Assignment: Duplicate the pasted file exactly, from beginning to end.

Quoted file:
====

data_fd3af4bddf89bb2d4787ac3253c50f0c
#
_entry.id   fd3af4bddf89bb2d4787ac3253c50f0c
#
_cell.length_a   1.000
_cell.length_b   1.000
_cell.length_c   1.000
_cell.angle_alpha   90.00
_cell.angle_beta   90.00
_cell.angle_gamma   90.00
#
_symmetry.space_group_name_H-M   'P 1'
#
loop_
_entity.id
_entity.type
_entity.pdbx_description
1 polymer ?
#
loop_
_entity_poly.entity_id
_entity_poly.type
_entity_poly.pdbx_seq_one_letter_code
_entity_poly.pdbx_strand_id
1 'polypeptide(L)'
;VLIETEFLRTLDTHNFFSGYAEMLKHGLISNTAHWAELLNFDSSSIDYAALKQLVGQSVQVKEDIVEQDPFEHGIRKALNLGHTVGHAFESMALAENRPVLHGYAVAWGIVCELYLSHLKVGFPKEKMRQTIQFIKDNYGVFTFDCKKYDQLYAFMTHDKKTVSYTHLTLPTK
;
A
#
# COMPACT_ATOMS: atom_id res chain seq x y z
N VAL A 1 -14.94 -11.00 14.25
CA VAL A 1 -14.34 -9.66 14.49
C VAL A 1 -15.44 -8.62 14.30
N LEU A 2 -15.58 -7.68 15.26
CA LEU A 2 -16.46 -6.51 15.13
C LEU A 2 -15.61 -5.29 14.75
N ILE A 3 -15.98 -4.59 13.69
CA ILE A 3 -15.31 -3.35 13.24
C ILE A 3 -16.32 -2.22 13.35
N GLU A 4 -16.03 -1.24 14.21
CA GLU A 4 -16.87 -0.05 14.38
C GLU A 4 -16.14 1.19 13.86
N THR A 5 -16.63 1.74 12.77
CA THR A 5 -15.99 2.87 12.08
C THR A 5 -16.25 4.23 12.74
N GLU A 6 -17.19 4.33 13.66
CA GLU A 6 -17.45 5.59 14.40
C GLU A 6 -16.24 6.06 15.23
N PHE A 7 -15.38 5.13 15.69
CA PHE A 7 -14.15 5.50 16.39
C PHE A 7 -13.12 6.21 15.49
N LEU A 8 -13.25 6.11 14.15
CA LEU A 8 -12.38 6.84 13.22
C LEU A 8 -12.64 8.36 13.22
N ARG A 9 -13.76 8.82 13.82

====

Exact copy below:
data_fd3af4bddf89bb2d4787ac3253c50f0c
#
_entry.id   fd3af4bddf89bb2d4787ac3253c50f0c
#
_cell.length_a   1.000
_cell.length_b   1.000
_cell.length_c   1.000
_cell.angle_alpha   90.00
_cell.angle_beta   90.00
_cell.angle_gamma   90.00
#
_symmetry.space_group_name_H-M   'P 1'
#
loop_
_entity.id
_entity.type
_entity.pdbx_description
1 polymer ?
#
loop_
_entity_poly.entity_id
_entity_poly.type
_entity_poly.pdbx_seq_one_letter_code
_entity_poly.pdbx_strand_id
1 'polypeptide(L)'
;VLIETEFLRTLDTHNFFSGYAEMLKHGLISNTAHWAELLNFDSSSIDYAALKQLVGQSVQVKEDIVEQDPFEHGIRKALNLGHTVGHAFESMALAENRPVLHGYAVAWGIVCELYLSHLKVGFPKEKMRQTIQFIKDNYGVFTFDCKKYDQLYAFMTHDKKTVSYTHLTLPTK
;
A
#
# COMPACT_ATOMS: atom_id res chain seq x y z
N VAL A 1 -14.94 -11.00 14.25
CA VAL A 1 -14.34 -9.66 14.49
C VAL A 1 -15.44 -8.62 14.30
N LEU A 2 -15.58 -7.68 15.26
CA LEU A 2 -16.46 -6.51 15.13
C LEU A 2 -15.61 -5.29 14.75
N ILE A 3 -15.98 -4.59 13.69
CA ILE A 3 -15.31 -3.35 13.24
C ILE A 3 -16.32 -2.22 13.35
N GLU A 4 -16.03 -1.24 14.21
CA GLU A 4 -16.87 -0.05 14.38
C GLU A 4 -16.14 1.19 13.86
N THR A 5 -16.63 1.74 12.77
CA THR A 5 -15.99 2.87 12.08
C THR A 5 -16.25 4.23 12.74
N GLU A 6 -17.19 4.33 13.66
CA GLU A 6 -17.45 5.59 14.40
C GLU A 6 -16.24 6.06 15.23
N PHE A 7 -15.38 5.13 15.69
CA PHE A 7 -14.15 5.50 16.39
C PHE A 7 -13.12 6.21 15.49
N LEU A 8 -13.25 6.11 14.15
CA LEU A 8 -12.38 6.84 13.22
C LEU A 8 -12.64 8.36 13.22
N ARG A 9 -13.76 8.82 13.82